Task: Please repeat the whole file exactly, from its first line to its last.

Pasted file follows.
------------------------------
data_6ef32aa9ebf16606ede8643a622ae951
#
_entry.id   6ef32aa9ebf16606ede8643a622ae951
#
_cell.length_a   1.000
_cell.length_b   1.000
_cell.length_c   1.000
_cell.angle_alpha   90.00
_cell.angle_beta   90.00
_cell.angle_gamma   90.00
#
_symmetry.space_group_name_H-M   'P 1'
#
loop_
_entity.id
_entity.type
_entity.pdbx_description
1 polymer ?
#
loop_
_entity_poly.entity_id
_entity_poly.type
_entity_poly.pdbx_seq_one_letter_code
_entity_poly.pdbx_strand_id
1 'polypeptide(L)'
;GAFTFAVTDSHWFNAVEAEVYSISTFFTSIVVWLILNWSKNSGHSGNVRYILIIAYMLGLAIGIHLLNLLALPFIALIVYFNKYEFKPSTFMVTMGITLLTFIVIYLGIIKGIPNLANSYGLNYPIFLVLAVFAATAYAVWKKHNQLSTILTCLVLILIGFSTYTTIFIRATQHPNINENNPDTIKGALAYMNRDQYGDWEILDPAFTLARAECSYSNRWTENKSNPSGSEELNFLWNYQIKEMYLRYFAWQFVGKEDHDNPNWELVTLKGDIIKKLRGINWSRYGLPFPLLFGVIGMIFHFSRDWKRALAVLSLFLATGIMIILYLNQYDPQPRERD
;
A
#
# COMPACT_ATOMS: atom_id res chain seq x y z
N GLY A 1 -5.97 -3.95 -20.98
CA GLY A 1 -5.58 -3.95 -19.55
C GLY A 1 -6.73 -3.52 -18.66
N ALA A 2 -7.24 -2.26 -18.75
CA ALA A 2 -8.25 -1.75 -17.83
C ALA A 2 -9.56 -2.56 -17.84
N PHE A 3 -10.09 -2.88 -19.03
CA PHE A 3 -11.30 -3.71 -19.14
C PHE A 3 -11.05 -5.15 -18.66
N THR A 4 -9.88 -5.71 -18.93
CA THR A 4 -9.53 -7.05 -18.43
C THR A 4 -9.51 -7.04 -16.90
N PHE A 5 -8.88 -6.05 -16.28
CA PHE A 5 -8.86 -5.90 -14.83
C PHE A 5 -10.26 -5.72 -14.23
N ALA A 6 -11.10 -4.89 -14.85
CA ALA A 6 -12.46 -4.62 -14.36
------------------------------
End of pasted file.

data_6ef32aa9ebf16606ede8643a622ae951
#
_entry.id   6ef32aa9ebf16606ede8643a622ae951
#
_cell.length_a   1.000
_cell.length_b   1.000
_cell.length_c   1.000
_cell.angle_alpha   90.00
_cell.angle_beta   90.00
_cell.angle_gamma   90.00
#
_symmetry.space_group_name_H-M   'P 1'
#
loop_
_entity.id
_entity.type
_entity.pdbx_description
1 polymer ?
#
loop_
_entity_poly.entity_id
_entity_poly.type
_entity_poly.pdbx_seq_one_letter_code
_entity_poly.pdbx_strand_id
1 'polypeptide(L)'
;GAFTFAVTDSHWFNAVEAEVYSISTFFTSIVVWLILNWSKNSGHSGNVRYILIIAYMLGLAIGIHLLNLLALPFIALIVYFNKYEFKPSTFMVTMGITLLTFIVIYLGIIKGIPNLANSYGLNYPIFLVLAVFAATAYAVWKKHNQLSTILTCLVLILIGFSTYTTIFIRATQHPNINENNPDTIKGALAYMNRDQYGDWEILDPAFTLARAECSYSNRWTENKSNPSGSEELNFLWNYQIKEMYLRYFAWQFVGKEDHDNPNWELVTLKGDIIKKLRGINWSRYGLPFPLLFGVIGMIFHFSRDWKRALAVLSLFLATGIMIILYLNQYDPQPRERD
;
A
#
# COMPACT_ATOMS: atom_id res chain seq x y z
N GLY A 1 -5.97 -3.95 -20.98
CA GLY A 1 -5.58 -3.95 -19.55
C GLY A 1 -6.73 -3.52 -18.66
N ALA A 2 -7.24 -2.26 -18.75
CA ALA A 2 -8.25 -1.75 -17.83
C ALA A 2 -9.56 -2.56 -17.84
N PHE A 3 -10.09 -2.88 -19.03
CA PHE A 3 -11.30 -3.71 -19.14
C PHE A 3 -11.05 -5.15 -18.66
N THR A 4 -9.88 -5.71 -18.93
CA THR A 4 -9.53 -7.05 -18.43
C THR A 4 -9.51 -7.04 -16.90
N PHE A 5 -8.88 -6.05 -16.28
CA PHE A 5 -8.86 -5.90 -14.83
C PHE A 5 -10.26 -5.72 -14.23
N ALA A 6 -11.10 -4.89 -14.85
CA ALA A 6 -12.46 -4.62 -14.36